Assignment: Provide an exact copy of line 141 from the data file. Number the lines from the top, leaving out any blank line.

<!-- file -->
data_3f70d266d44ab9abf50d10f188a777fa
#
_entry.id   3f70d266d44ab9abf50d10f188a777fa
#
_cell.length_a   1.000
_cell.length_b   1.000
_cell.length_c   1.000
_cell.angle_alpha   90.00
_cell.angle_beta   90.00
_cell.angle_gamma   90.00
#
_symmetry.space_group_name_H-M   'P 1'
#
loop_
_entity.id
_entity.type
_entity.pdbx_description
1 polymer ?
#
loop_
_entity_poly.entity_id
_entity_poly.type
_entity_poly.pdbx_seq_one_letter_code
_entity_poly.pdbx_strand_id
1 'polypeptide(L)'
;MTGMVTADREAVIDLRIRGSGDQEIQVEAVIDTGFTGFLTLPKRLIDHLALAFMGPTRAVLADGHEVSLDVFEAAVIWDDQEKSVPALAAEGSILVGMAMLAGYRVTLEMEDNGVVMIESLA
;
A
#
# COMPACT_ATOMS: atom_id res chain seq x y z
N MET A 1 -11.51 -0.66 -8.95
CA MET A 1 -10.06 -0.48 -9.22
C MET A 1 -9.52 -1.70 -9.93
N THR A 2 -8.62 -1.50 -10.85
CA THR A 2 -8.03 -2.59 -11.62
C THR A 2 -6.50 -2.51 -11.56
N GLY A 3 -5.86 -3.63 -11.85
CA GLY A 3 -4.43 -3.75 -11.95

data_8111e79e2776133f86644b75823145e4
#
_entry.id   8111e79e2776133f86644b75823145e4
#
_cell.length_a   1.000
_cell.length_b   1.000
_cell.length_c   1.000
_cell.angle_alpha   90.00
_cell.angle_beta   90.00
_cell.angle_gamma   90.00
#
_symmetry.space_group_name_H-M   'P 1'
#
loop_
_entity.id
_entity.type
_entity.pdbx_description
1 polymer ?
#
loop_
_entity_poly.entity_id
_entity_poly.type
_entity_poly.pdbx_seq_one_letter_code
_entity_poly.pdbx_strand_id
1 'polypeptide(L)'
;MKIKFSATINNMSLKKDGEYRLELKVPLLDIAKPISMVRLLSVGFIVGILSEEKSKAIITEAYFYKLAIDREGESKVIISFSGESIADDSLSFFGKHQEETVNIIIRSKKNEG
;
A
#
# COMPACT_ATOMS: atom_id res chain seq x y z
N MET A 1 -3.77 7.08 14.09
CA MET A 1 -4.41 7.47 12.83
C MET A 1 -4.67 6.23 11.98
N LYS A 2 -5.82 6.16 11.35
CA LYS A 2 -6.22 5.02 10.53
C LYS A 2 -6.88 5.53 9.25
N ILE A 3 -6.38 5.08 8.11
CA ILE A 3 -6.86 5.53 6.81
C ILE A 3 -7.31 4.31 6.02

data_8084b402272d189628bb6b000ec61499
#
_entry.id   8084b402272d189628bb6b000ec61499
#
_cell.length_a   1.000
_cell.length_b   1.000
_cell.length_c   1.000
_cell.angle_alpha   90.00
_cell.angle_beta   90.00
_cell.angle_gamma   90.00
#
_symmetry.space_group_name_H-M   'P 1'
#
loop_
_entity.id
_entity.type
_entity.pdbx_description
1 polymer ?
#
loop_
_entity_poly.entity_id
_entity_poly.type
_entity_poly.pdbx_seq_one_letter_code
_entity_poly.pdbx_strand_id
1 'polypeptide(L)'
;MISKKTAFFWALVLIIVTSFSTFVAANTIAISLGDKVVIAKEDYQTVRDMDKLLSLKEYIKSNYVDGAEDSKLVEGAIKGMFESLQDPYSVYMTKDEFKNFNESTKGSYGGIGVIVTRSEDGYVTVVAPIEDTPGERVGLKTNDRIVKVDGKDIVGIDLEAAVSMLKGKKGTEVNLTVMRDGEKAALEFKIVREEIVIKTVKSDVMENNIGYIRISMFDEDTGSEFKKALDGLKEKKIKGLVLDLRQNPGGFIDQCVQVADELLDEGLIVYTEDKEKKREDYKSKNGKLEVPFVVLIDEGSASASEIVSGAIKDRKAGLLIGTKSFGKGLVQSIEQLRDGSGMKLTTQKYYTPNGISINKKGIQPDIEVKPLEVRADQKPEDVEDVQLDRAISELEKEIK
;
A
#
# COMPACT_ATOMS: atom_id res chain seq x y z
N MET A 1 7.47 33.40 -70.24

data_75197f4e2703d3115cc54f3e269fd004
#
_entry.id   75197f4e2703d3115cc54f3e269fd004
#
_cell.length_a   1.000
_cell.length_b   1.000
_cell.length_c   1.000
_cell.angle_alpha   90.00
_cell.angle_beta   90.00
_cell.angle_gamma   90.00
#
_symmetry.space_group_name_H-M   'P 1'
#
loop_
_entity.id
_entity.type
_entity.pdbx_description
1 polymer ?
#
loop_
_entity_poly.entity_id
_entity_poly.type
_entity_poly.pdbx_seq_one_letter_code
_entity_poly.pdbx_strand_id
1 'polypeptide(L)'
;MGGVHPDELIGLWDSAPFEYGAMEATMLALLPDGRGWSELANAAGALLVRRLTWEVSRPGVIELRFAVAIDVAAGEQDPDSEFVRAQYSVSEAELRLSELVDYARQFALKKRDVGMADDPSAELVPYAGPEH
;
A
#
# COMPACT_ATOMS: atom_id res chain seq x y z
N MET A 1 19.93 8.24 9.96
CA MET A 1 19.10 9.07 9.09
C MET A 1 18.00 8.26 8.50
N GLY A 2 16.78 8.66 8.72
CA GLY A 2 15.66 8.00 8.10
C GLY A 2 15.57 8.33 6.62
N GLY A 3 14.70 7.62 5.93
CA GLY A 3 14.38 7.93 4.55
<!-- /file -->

C MET A 1 18.00 8.26 8.50